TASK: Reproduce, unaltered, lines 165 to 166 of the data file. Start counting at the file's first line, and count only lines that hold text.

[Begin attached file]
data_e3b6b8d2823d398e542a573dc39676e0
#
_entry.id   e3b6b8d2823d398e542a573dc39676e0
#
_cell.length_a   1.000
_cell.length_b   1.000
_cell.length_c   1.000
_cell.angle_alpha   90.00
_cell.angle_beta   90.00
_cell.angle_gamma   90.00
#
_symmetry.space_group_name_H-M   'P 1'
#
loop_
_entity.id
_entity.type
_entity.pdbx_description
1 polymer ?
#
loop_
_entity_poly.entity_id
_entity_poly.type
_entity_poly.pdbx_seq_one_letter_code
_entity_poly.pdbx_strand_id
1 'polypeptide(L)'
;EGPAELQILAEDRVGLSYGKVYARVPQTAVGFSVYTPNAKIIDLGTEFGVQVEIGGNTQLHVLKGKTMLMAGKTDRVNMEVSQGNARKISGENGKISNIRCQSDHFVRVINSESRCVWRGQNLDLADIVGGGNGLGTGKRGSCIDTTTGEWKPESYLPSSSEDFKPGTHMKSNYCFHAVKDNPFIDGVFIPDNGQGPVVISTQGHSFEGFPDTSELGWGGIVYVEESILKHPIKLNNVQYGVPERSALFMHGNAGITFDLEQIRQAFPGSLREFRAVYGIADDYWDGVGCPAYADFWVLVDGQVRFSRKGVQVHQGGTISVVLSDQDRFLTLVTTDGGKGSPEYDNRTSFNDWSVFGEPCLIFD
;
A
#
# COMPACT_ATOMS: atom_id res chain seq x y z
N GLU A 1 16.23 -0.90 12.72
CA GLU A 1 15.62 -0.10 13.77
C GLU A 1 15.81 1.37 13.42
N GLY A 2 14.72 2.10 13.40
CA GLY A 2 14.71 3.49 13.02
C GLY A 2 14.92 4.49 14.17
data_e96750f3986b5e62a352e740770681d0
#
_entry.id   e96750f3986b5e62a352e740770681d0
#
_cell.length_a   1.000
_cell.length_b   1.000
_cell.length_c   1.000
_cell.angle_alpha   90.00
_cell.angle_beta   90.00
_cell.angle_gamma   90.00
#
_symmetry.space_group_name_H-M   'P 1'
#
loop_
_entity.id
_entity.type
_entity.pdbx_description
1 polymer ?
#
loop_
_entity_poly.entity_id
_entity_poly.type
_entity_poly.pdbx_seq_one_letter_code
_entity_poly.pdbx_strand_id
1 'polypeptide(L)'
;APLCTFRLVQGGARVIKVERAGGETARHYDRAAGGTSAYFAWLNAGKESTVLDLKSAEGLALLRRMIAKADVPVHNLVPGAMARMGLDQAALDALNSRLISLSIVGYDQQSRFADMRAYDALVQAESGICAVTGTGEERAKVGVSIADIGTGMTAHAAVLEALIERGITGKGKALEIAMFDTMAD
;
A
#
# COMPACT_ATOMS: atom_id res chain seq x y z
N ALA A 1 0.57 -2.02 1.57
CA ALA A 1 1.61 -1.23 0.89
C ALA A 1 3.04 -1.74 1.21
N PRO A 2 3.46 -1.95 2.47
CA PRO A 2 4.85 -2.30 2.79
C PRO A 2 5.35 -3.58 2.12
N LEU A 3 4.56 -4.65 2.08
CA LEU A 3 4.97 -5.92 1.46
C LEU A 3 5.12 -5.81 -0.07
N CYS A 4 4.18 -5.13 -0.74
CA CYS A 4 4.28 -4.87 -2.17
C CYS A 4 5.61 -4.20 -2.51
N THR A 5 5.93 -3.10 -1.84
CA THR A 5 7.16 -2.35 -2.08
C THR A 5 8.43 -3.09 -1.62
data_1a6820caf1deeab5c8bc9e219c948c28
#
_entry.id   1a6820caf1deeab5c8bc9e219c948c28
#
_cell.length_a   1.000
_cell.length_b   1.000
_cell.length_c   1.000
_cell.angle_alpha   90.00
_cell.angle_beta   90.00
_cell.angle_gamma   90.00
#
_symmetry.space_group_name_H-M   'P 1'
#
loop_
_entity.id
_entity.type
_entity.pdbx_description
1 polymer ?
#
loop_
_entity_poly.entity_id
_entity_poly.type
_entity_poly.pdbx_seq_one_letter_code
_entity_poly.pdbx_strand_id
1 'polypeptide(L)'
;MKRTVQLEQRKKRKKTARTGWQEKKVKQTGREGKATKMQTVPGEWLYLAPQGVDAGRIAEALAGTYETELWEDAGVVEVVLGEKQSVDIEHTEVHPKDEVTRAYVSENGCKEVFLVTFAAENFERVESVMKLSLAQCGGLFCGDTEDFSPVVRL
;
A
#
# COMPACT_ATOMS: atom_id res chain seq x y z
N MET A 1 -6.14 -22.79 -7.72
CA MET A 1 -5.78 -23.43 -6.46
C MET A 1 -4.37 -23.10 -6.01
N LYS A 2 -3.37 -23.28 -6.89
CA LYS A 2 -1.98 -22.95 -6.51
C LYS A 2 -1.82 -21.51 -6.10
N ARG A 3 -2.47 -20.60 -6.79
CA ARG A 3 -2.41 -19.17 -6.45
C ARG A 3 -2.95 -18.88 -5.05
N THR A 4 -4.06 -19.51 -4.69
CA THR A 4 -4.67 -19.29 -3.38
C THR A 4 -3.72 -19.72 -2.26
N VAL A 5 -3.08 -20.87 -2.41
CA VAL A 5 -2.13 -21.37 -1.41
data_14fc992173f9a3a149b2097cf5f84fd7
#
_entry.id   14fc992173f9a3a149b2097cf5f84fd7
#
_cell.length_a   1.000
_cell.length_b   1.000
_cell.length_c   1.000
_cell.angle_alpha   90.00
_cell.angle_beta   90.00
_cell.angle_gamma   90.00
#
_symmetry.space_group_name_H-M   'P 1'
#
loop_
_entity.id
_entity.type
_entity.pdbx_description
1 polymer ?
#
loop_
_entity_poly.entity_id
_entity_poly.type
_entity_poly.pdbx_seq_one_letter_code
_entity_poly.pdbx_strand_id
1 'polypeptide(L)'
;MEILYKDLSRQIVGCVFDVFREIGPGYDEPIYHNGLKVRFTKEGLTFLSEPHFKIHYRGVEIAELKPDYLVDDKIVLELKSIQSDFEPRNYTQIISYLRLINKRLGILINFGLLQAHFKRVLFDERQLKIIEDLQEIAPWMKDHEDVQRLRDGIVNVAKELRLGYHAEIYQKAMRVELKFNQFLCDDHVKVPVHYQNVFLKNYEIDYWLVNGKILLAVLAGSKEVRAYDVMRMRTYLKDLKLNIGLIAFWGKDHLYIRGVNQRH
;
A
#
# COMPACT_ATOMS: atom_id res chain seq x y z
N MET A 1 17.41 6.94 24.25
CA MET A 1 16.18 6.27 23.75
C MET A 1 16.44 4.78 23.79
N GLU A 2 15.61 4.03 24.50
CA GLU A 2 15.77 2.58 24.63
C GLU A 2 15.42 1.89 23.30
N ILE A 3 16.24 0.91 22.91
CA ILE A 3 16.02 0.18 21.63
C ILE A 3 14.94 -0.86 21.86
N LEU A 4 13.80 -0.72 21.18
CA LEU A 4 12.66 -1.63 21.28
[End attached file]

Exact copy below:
N LEU A 4 13.80 -0.72 21.18
CA LEU A 4 12.66 -1.63 21.28